Compelling evidence that the most important assumptions on which Darwinism rests are wrong.The controversial best-seller that sent Oxford University and Nature magazine into a frenzy has at last come to the United States. Shattering the Myths of Darwinism exposes the gaping holes in an ideology that has reigned unchallenged over the scientific world for a century. Darwinism is considered to be hard fact, the only acceptable explanation for the formation of life on Earth, but with keen insight and objectivity Richard Milton reveals that the theory totters atop a shambles of outdated and circumstantial evidence which in any less controversial field would have been questioned long ago. Sticking to the facts at hand and tackling a vast array of topics, Shattering the Myths of Darwinism offers compelling evidence that the theory of evolution has become an act of faith rather than a functioning science, and that not until the scientific method is applied to it and the right questions are asked will we ever get the true answers to the mystery of life on Earth.
Have you ever wondered why some men choose pornography over actual women? Why so many people watch Friends instead of going out with their own buddies? Why a person would "feed" a plastic Pocket Pet while shirking real duties? Why both sides of every war see the other as the aggressor against whom their "Department of Defense" must respond?
Harvard evolutionary psychologist Deirdre Barrett explains how human instincts--for food, sex, or territorial protection--developed for life on the savannah ten thousand years ago, not for today's world of densely populated cities, technological innovations, and pollution. Evolution, quite simply, has been unable to keep pace with the rapid changes of modern life. We now have access to a glut of larger-than-life objects--from candy to pornography to atomic bombs--that gratify outmoded but persistent drives with dangerous results.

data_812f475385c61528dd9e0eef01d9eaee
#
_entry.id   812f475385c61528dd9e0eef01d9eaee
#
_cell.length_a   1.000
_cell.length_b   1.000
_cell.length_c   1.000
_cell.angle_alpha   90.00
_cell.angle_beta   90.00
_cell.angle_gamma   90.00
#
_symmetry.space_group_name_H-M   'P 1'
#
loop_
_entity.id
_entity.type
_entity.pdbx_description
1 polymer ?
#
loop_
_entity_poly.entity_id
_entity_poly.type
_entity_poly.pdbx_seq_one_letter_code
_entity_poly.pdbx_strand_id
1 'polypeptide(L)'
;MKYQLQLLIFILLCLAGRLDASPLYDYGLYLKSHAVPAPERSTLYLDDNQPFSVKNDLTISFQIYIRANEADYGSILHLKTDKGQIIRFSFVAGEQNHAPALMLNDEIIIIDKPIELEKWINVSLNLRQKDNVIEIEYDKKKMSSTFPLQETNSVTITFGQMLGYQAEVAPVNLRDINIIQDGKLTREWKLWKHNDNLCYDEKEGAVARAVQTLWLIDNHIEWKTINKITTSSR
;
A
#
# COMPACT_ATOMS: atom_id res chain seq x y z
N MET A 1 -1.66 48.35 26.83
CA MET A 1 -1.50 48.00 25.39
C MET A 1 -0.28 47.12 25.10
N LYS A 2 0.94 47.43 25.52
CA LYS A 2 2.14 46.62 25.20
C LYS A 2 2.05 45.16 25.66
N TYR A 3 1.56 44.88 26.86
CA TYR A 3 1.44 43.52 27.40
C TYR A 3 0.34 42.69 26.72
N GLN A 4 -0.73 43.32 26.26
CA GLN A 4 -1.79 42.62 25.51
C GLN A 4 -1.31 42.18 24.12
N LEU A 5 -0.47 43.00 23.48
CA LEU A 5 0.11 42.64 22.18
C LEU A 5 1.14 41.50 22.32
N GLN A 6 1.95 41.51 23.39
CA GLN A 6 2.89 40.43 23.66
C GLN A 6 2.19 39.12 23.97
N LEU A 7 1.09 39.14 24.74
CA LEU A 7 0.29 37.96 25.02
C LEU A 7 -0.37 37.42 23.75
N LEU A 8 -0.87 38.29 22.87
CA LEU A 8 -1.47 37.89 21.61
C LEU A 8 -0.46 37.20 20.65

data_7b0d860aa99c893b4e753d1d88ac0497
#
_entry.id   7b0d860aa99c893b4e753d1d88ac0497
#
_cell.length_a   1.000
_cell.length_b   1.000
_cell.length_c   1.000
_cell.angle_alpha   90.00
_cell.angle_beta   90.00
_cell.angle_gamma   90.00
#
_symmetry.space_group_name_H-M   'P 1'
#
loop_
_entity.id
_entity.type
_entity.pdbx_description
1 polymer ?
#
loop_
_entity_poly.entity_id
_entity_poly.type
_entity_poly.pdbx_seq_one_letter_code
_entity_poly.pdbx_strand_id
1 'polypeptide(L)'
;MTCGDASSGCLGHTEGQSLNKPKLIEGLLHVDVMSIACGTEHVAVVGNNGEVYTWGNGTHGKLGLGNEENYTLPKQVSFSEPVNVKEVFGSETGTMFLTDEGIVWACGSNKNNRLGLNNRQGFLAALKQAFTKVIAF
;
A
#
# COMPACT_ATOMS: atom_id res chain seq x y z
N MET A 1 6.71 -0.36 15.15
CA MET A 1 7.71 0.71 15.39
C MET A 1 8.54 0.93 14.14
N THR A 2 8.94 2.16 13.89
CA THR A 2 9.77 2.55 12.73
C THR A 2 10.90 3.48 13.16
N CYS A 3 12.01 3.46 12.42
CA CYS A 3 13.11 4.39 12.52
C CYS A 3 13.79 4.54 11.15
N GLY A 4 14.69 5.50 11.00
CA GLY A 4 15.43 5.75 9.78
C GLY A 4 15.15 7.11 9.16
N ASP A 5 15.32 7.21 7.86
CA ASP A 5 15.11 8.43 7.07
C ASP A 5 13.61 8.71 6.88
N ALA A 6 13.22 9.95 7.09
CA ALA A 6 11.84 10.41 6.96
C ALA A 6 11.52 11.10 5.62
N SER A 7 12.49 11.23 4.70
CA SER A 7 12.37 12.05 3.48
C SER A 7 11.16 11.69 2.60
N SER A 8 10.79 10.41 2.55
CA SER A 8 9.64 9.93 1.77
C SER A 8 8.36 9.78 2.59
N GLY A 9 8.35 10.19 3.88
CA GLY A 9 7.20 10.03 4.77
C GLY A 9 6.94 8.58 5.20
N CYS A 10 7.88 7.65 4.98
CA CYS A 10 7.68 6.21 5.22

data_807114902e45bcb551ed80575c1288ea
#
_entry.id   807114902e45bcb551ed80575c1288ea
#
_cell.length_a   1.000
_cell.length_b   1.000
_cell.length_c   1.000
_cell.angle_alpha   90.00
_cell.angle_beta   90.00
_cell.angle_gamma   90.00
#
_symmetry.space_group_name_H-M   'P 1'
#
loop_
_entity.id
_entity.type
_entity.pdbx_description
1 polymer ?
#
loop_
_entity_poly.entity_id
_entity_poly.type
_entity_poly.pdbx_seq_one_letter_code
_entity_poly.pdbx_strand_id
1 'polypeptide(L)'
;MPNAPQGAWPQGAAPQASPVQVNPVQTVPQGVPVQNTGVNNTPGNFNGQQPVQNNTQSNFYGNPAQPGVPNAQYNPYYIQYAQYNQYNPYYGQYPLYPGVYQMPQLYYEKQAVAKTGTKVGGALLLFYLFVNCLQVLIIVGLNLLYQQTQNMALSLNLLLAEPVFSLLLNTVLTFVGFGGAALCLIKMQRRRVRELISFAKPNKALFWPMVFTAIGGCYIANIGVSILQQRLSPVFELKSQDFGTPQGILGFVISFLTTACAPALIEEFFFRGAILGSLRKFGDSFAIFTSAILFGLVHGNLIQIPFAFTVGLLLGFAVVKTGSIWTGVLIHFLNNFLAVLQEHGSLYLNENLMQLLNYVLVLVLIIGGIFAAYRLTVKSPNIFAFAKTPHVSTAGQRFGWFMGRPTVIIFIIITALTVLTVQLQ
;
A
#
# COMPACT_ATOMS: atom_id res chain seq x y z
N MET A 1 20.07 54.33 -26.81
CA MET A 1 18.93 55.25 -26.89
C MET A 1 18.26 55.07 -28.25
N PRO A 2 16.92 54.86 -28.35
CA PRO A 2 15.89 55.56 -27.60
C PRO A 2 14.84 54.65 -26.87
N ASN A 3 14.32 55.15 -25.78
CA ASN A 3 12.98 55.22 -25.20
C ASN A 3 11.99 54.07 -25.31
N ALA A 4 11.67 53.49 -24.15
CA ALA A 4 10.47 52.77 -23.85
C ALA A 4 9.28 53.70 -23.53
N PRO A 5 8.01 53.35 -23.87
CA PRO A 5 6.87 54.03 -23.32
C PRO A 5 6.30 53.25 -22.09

In the 1930s Dutch Nobel laureate Niko Tinbergen found that birds that lay small, pale-blue eggs speckled with gray preferred to sit on giant, bright-blue, plaster dummies with black polka dots. He coined the term "supernormal stimuli" to describe these imitations that appeal to primitive instincts and, oddly, exert a stronger attraction than real things. Obviously these hard-wired preferences pose a danger to a species' survival. Barrett's singular insight is to apply this phenomenon for the first time to the alarming disconnect between human instinct and our created environment. Her book adroitly demonstrates how supernormal stimuli are a driving force in many of today's most pressing problems, including obesity, our addiction to television and video games, and the past century's extraordinarily violent wars. Man-made imitations, it turns out, have wreaked havoc on how we nurture our children, what food we put into our bodies, how we make love and war, and even how we understand ourselves.
Barrett does more than pull the fire alarm to show how these unfettered instincts fuel dangerous excesses. There is a hopeful message here as well. Once we recognize how supernormal stimuli operate, we can craft new approaches to modern predicaments. Humans have one stupendous advantage over Tinbergen's birds: a giant brain. The message of this book is that this gives us the unique ability to exercise self-control, override instincts that lead us astray, and save ourselves from civilization's gaudy traps.